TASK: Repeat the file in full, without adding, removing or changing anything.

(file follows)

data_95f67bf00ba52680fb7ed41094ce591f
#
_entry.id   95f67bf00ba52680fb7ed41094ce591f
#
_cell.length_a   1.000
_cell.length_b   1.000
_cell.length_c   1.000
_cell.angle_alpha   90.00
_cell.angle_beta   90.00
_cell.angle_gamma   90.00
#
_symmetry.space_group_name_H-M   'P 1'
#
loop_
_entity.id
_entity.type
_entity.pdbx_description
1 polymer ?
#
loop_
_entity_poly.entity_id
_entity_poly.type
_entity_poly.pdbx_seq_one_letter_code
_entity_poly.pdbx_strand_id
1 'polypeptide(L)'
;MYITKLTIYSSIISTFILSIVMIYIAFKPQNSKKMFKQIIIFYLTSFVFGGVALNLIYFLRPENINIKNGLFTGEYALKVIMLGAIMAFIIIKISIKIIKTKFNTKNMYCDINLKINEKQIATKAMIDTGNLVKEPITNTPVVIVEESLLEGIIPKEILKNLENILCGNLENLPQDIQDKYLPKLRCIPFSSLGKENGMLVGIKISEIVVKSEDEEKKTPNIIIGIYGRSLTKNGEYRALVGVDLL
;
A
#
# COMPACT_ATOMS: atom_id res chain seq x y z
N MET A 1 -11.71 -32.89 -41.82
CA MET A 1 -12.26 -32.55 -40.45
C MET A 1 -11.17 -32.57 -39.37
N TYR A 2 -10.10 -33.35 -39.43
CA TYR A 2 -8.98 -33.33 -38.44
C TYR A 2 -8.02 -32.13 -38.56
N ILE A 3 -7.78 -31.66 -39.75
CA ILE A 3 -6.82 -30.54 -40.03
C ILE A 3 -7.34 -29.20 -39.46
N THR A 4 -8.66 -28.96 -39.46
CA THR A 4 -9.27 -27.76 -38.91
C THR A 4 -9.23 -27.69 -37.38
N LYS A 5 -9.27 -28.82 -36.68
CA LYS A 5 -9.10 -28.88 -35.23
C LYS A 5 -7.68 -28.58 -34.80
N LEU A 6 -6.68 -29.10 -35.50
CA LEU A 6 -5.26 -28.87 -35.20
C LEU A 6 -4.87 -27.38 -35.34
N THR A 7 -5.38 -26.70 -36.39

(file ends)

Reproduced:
data_95f67bf00ba52680fb7ed41094ce591f
#
_entry.id   95f67bf00ba52680fb7ed41094ce591f
#
_cell.length_a   1.000
_cell.length_b   1.000
_cell.length_c   1.000
_cell.angle_alpha   90.00
_cell.angle_beta   90.00
_cell.angle_gamma   90.00
#
_symmetry.space_group_name_H-M   'P 1'
#
loop_
_entity.id
_entity.type
_entity.pdbx_description
1 polymer ?
#
loop_
_entity_poly.entity_id
_entity_poly.type
_entity_poly.pdbx_seq_one_letter_code
_entity_poly.pdbx_strand_id
1 'polypeptide(L)'
;MYITKLTIYSSIISTFILSIVMIYIAFKPQNSKKMFKQIIIFYLTSFVFGGVALNLIYFLRPENINIKNGLFTGEYALKVIMLGAIMAFIIIKISIKIIKTKFNTKNMYCDINLKINEKQIATKAMIDTGNLVKEPITNTPVVIVEESLLEGIIPKEILKNLENILCGNLENLPQDIQDKYLPKLRCIPFSSLGKENGMLVGIKISEIVVKSEDEEKKTPNIIIGIYGRSLTKNGEYRALVGVDLL
;
A
#
# COMPACT_ATOMS: atom_id res chain seq x y z
N MET A 1 -11.71 -32.89 -41.82
CA MET A 1 -12.26 -32.55 -40.45
C MET A 1 -11.17 -32.57 -39.37
N TYR A 2 -10.10 -33.35 -39.43
CA TYR A 2 -8.98 -33.33 -38.44
C TYR A 2 -8.02 -32.13 -38.56
N ILE A 3 -7.78 -31.66 -39.75
CA ILE A 3 -6.82 -30.54 -40.03
C ILE A 3 -7.34 -29.20 -39.46
N THR A 4 -8.66 -28.96 -39.46
CA THR A 4 -9.27 -27.76 -38.91
C THR A 4 -9.23 -27.69 -37.38
N LYS A 5 -9.27 -28.82 -36.68
CA LYS A 5 -9.10 -28.88 -35.23
C LYS A 5 -7.68 -28.58 -34.80
N LEU A 6 -6.68 -29.10 -35.50
CA LEU A 6 -5.26 -28.87 -35.20
C LEU A 6 -4.87 -27.38 -35.34
N THR A 7 -5.38 -26.70 -36.39